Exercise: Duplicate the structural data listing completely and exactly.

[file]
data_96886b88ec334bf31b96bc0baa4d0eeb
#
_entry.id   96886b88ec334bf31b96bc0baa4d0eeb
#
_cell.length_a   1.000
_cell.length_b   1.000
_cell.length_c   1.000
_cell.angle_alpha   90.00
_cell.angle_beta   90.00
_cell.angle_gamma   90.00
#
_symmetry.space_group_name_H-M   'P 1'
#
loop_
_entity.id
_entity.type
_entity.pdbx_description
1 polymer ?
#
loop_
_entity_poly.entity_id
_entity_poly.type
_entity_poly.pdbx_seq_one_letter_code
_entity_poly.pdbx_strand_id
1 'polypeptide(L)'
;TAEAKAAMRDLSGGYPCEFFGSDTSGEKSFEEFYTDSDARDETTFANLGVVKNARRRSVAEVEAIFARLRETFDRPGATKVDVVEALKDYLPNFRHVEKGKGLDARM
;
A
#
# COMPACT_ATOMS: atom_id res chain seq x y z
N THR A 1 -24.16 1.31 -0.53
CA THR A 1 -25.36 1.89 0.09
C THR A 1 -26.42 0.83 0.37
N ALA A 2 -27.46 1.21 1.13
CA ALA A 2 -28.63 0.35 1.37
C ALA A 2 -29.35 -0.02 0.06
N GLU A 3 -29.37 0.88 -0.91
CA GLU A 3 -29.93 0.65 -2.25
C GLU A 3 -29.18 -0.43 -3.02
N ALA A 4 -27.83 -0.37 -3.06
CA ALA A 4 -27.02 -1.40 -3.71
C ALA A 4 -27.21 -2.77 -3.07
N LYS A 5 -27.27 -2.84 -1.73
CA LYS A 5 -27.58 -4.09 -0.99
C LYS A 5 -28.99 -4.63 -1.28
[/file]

data_96886b88ec334bf31b96bc0baa4d0eeb
#
_entry.id   96886b88ec334bf31b96bc0baa4d0eeb
#
_cell.length_a   1.000
_cell.length_b   1.000
_cell.length_c   1.000
_cell.angle_alpha   90.00
_cell.angle_beta   90.00
_cell.angle_gamma   90.00
#
_symmetry.space_group_name_H-M   'P 1'
#
loop_
_entity.id
_entity.type
_entity.pdbx_description
1 polymer ?
#
loop_
_entity_poly.entity_id
_entity_poly.type
_entity_poly.pdbx_seq_one_letter_code
_entity_poly.pdbx_strand_id
1 'polypeptide(L)'
;TAEAKAAMRDLSGGYPCEFFGSDTSGEKSFEEFYTDSDARDETTFANLGVVKNARRRSVAEVEAIFARLRETFDRPGATKVDVVEALKDYLPNFRHVEKGKGLDARM
;
A
#
# COMPACT_ATOMS: atom_id res chain seq x y z
N THR A 1 -24.16 1.31 -0.53
CA THR A 1 -25.36 1.89 0.09
C THR A 1 -26.42 0.83 0.37
N ALA A 2 -27.46 1.21 1.13
CA ALA A 2 -28.63 0.35 1.37
C ALA A 2 -29.35 -0.02 0.06
N GLU A 3 -29.37 0.88 -0.91
CA GLU A 3 -29.93 0.65 -2.25
C GLU A 3 -29.18 -0.43 -3.02
N ALA A 4 -27.83 -0.37 -3.06
CA ALA A 4 -27.02 -1.40 -3.71
C ALA A 4 -27.21 -2.77 -3.07
N LYS A 5 -27.27 -2.84 -1.73
CA LYS A 5 -27.58 -4.09 -0.99
C LYS A 5 -28.99 -4.63 -1.28